Search - Glass: A Portrait of Philip in Twelve Parts on DVD

Glass: A Portrait of Philip in Twelve Parts
Glass A Portrait of Philip in Twelve Parts
Actors: Philip Glass, Errol Morris, Martin Scorsese, Ravi Shankar, Chuck Close
Genres: Music Video & Concerts, Documentary
NR     2009     1hr 59min

As seen on PBS American MastersFor 18 months Oscar-nominated and Emmy Award-winning director Scott Hicks (Shine) followed the legendary Philip Glass (The Hours, Notes on a Scandal) across three continents, creating a remar...  more »


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Movie Details

Actors: Philip Glass, Errol Morris, Martin Scorsese, Ravi Shankar, Chuck Close
Creators: Scott Hicks, Stephen Jess
Genres: Music Video & Concerts, Documentary
Sub-Genres: Music Video & Concerts, Documentary
Format: DVD - Color,Widescreen - Subtitled
DVD Release Date: 04/21/2009
Original Release Date: 01/01/2007
Theatrical Release Date: 01/01/2007
Release Year: 2009
Run Time: 1hr 59min
Screens: Color,Widescreen
Number of Discs: 2
SwapaDVD Credits: 2
Total Copies: 0
Members Wishing: 3
MPAA Rating: NR (Not Rated)
Languages: English

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Movie Reviews

Case study on how to really thrive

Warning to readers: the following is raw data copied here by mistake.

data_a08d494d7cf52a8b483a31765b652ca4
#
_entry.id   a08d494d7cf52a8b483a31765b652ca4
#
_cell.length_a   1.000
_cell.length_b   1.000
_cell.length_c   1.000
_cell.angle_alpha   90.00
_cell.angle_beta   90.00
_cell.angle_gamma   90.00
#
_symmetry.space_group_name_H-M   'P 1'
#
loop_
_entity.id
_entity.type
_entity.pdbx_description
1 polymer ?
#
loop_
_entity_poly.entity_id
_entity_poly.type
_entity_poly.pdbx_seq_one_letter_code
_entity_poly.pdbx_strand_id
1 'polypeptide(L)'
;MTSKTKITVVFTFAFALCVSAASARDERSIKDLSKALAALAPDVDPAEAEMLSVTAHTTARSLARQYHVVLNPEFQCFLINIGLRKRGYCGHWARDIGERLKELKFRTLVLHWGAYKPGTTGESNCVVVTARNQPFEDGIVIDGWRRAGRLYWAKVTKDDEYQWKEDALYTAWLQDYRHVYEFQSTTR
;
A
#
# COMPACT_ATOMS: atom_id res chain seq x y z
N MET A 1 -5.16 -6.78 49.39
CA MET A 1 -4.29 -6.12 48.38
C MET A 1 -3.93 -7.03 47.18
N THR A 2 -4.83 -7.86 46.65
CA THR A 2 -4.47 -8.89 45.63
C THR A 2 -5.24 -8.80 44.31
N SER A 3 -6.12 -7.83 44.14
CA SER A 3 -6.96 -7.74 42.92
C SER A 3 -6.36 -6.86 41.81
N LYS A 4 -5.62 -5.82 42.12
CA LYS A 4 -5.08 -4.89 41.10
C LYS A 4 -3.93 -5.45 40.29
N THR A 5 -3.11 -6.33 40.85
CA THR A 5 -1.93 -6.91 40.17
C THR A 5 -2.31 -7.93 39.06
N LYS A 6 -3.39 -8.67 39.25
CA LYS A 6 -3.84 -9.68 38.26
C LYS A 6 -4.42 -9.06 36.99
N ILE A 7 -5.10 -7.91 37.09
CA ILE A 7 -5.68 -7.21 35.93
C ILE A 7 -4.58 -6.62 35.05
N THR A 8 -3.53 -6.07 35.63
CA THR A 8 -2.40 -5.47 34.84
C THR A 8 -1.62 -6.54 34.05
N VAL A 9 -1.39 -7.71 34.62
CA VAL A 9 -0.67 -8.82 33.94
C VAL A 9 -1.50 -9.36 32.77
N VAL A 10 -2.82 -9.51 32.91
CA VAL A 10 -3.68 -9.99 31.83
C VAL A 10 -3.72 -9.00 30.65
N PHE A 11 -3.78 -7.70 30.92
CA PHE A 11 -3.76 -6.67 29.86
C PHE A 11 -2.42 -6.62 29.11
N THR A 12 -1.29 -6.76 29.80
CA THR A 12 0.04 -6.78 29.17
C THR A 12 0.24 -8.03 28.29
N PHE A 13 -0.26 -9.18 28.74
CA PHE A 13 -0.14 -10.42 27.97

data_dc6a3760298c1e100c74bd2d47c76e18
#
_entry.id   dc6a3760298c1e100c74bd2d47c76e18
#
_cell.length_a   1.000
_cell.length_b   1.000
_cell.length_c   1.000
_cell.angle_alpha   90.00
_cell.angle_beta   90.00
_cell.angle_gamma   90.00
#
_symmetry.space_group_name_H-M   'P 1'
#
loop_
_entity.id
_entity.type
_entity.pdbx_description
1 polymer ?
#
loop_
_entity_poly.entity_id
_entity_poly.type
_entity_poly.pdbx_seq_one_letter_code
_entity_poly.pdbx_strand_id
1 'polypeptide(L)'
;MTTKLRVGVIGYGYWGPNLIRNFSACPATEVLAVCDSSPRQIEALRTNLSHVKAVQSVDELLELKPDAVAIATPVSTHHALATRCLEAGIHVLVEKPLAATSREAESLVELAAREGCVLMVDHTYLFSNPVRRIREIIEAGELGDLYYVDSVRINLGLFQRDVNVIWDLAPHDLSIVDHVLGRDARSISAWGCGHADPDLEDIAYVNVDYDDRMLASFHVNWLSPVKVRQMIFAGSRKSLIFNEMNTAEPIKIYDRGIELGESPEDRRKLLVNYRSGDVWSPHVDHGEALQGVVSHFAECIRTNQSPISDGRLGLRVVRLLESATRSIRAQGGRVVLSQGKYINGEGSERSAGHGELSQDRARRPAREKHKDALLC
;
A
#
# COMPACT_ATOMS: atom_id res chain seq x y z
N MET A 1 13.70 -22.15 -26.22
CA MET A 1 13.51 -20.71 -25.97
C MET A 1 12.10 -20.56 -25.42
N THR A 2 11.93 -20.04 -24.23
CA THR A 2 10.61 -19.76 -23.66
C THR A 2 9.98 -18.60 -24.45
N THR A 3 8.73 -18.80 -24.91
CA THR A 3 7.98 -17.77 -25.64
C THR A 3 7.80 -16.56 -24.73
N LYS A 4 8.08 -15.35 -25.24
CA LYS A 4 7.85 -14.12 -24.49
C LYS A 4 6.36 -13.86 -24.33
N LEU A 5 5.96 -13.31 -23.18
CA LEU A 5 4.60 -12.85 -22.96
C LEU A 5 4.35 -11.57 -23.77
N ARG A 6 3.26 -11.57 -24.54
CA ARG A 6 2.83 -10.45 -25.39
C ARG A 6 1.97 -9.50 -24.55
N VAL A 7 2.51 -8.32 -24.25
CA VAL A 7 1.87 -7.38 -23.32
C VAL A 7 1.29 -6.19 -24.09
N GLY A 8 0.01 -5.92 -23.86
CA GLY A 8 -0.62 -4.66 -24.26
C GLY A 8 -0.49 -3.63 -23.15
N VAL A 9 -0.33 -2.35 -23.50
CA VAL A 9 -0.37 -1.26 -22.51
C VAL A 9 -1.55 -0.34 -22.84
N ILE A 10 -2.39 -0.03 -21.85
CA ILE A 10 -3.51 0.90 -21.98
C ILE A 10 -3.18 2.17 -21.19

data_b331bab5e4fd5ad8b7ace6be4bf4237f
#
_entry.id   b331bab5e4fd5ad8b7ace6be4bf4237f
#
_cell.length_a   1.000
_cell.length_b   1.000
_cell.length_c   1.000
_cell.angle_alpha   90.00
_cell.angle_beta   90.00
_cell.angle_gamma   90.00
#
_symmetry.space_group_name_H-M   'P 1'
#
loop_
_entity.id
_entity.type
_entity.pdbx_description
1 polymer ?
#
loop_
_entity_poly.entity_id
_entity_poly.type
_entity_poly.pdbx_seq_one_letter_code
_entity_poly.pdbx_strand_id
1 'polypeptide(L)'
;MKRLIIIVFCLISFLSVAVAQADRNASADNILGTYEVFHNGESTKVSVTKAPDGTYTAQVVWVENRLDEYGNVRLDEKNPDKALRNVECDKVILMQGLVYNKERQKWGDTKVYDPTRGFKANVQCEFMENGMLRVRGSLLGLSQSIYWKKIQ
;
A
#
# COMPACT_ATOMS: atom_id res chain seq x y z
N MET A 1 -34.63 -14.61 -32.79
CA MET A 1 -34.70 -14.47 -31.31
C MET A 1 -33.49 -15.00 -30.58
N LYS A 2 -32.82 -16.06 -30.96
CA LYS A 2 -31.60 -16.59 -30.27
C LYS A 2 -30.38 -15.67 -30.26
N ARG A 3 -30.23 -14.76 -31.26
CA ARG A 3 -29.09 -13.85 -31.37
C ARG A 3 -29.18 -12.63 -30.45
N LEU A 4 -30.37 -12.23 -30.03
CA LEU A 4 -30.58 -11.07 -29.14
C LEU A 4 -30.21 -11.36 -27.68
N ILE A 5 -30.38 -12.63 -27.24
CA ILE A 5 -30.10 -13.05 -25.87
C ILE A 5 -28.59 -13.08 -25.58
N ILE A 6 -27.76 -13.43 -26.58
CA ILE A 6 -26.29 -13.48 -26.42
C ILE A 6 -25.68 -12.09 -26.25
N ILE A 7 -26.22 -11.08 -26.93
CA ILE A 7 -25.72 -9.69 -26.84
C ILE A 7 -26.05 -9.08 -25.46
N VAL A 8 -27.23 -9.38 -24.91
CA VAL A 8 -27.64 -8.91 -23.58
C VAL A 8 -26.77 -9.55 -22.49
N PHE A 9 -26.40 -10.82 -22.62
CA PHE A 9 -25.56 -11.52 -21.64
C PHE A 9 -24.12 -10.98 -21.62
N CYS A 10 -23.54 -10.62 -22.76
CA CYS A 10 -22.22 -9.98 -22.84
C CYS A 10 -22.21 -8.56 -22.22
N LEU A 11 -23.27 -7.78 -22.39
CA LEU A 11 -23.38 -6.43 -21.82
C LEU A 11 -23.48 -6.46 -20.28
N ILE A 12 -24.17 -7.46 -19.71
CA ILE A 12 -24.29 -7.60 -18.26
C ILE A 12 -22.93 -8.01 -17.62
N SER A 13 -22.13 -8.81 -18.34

G. F. Margison | Christchurch, New Zealand | 04/17/2009
(5 out of 5 stars)

"Saw this amazing doco last night. Its an incisive two hour window into how one of the most iconic composers does his thriving. Some key insights:
1. If you are not upsetting someone then you're not doing your craft - Craft is about letting your uniqueness come through ;
2. Its not about contribution (though, of course, you really do);
3. The craft speaks to something that really enrichs his life
If you only use trued and true tools and techniques then thats all you will produce ;
4. "Big things" emerge - its like being under ground and hearing an underground river somewhere. Instead of directly looking for it, you do your routines and you sink in the time - the river finds you and takes you where it is going - you are the vehicle and it (for Philip the new music) was always there ;